It’s time. You’ve started your own business and watched it grow to the point where it can no longer be a one-person operation. You’re ready to hire a helping hand to assist with tasks so that you can spend your time focusing on your business strategy and growth. If this is your first time hiring someone, it can be difficult to figure out where to start. A virtual assistant may be what you’re looking for to help you in your endeavors.
Read on to find out how to hire a virtual assistant and learn the best ways to delegate tasks to your new hire.
What is a Virtual Assistant
A virtual assistant is a self-employed worker who specializes in offering administrative services to clients from a remote location, often a home office. Typical tasks a virtual assistant might perform include scheduling appointments, making phone calls, making travel arrangements, and managing email accounts. Any simple or repetitive tasks that are necessary but time-consuming are good tasks to offload to a virtual assistant.
Some virtual assistants specialize in offering graphic design, blog writing, bookkeeping, social media, and marketing services. If you’re looking to hire someone for a specific set of specialized tasks, such as managing your social media or creating blog content, make sure to know what skills and qualifications you’ll need to fill this role.
When You Should Hire a Virtual Assistant
There are a number of reasons that can motivate you to hire a virtual assistant. A few examples are listed below:
- You’re overwhelmed by your current workload
- You have more paperwork than you can handle
- You want to use your time more productively in your business
- You can’t afford a full-time staff member
- You need to decrease your stress levels
- You need something done that you don’t have the skills to do yourself
- You want to offer 24/7 customer service
- You want to scale your business quickly
- You have numerous repetitive, non-core tasks
- You want more flexibility in your business
- You only want to pay for productive work time
- You want to balance your personal and professional life
If any of the above apply to you and your business, it’s a strong sign that you should consider bringing on a virtual assistant.
Pros of Having a Virtual Assistant
If you feel like there aren’t enough hours in the day to tackle your workload, whether you’re stuck dealing with paperwork, scheduling appointments, or other tedious tasks, a virtual assistant can help save you time and allow you to be more productive. This option can also help you save on costs compared to hiring a full-time employee because you won’t have to pay for benefits or salaries. Instead, you’ll really only pay for their time. In addition, you won’t have to pay for an office space for them to work every day because they are already working remotely.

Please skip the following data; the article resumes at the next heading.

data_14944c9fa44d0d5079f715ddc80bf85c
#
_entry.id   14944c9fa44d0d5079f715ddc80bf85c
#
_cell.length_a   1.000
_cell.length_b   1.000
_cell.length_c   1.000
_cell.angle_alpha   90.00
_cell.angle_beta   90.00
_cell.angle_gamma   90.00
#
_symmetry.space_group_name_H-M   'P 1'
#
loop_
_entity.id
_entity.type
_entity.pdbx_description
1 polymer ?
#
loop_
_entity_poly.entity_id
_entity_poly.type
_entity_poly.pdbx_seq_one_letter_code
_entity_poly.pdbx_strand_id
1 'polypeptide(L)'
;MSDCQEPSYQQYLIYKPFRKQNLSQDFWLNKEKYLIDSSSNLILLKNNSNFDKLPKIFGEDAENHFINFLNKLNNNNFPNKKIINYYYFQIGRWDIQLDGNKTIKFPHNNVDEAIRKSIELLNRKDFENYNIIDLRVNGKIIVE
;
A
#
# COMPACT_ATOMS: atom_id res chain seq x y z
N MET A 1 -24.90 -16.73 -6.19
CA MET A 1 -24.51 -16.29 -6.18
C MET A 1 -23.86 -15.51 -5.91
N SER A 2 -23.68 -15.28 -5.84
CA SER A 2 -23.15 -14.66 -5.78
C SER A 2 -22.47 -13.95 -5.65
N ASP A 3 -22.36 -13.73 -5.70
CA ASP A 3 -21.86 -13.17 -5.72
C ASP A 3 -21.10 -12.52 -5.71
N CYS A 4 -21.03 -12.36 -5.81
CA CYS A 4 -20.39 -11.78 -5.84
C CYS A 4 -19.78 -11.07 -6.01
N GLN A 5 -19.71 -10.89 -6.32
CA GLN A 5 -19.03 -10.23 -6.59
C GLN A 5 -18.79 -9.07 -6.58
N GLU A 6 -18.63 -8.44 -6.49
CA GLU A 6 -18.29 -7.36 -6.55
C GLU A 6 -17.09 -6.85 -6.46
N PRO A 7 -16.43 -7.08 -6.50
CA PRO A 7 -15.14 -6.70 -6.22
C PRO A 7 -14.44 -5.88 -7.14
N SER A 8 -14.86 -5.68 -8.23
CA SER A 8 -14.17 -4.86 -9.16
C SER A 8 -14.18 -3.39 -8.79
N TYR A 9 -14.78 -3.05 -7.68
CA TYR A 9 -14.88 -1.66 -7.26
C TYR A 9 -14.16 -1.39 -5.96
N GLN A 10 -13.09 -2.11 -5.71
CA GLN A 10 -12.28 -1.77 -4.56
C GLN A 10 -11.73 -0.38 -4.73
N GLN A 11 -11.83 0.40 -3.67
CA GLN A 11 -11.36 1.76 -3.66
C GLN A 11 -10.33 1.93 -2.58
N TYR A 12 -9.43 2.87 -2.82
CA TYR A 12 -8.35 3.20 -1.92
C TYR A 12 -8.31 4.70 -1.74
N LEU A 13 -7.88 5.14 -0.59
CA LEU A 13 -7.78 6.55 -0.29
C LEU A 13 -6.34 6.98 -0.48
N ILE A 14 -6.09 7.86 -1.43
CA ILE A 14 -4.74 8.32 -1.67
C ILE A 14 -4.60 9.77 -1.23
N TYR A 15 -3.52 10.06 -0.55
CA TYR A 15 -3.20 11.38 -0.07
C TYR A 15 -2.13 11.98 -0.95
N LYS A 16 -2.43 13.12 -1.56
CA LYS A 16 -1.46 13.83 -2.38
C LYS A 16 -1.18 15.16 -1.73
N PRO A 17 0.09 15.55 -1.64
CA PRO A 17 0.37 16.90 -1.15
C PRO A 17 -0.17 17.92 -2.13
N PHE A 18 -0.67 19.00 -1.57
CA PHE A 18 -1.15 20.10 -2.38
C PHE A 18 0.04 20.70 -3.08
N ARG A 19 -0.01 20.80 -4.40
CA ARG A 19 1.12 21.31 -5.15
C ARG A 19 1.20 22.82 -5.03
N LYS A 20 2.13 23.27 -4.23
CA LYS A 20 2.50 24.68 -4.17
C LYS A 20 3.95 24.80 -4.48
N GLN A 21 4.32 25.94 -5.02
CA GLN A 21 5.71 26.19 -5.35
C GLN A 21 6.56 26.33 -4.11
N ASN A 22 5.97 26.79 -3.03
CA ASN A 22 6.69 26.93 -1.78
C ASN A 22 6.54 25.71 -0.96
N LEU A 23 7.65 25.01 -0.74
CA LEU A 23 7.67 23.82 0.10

A specialized virtual assistant will let you expand your business and allow you to focus on what you do well. This is an ideal combination because while your assistant is hired to work on what they do best, you can continue doing what you do best - growing your business.
Cons of Having a Virtual Assistant
While a virtual assistant will help you save time in the long run, it will take time to hire, train, and onboard them at the beginning of the process. Another difficulty will be ensuring that you are hiring the ideal candidate for the job. You might struggle to build trust with your assistant in a virtual environment. This lack of trust may arise because virtual assistants may not be transparent, and they often have their own processes to complete tasks and projects.
Due to the remote nature of this position, communication is not always consistent. Different time zones and cultural differences can make it difficult to communicate.
How to Delegate Tasks to a Virtual Assistant
Bringing on a new hire and letting them take control of the tasks you have been doing yourself can be a difficult adjustment. Use the step-by-step guide below to delegate tasks to your virtual assistant.
1. Onboard Your Virtual Assistant
While your virtual assistant will not be coming to work with you in person, it is important to give an indication of the type of work environment to expect and the company culture. Find a way to introduce the team so the new hire can meet coworkers and alleviate some of the awkwardness of meeting new people. Whether the introductions take place via a video call, icebreakers, or a Slack post, make sure there are opportunities for workers to bond and learn about each other.
A great way to start building a trusting relationship with your virtual assistant is to add a personal touch to their on-boarding experience. Write a note welcoming them to your company and include a gift card. A little can go a long way in these situations. Don't be afraid to spread out the on-boarding process. Throwing your new hire into the deep end can be overwhelming and ineffective if they aren’t able to take the time to absorb the information. Instead, take them out to lunch or provide them with training days so they can take breaks throughout the process.
2. Decide What to Delegate in Advance
Not every task can be delegated, so it's important to know which tasks should remain under your responsibility and which ones should be passed on to others. When you bring your virtual assistant on board, you should have a list of tasks ready for them. These tasks should be broken down into daily, weekly, and other tasks based on frequency so your virtual assistant can follow the workload and keep track of how often tasks need to be completed.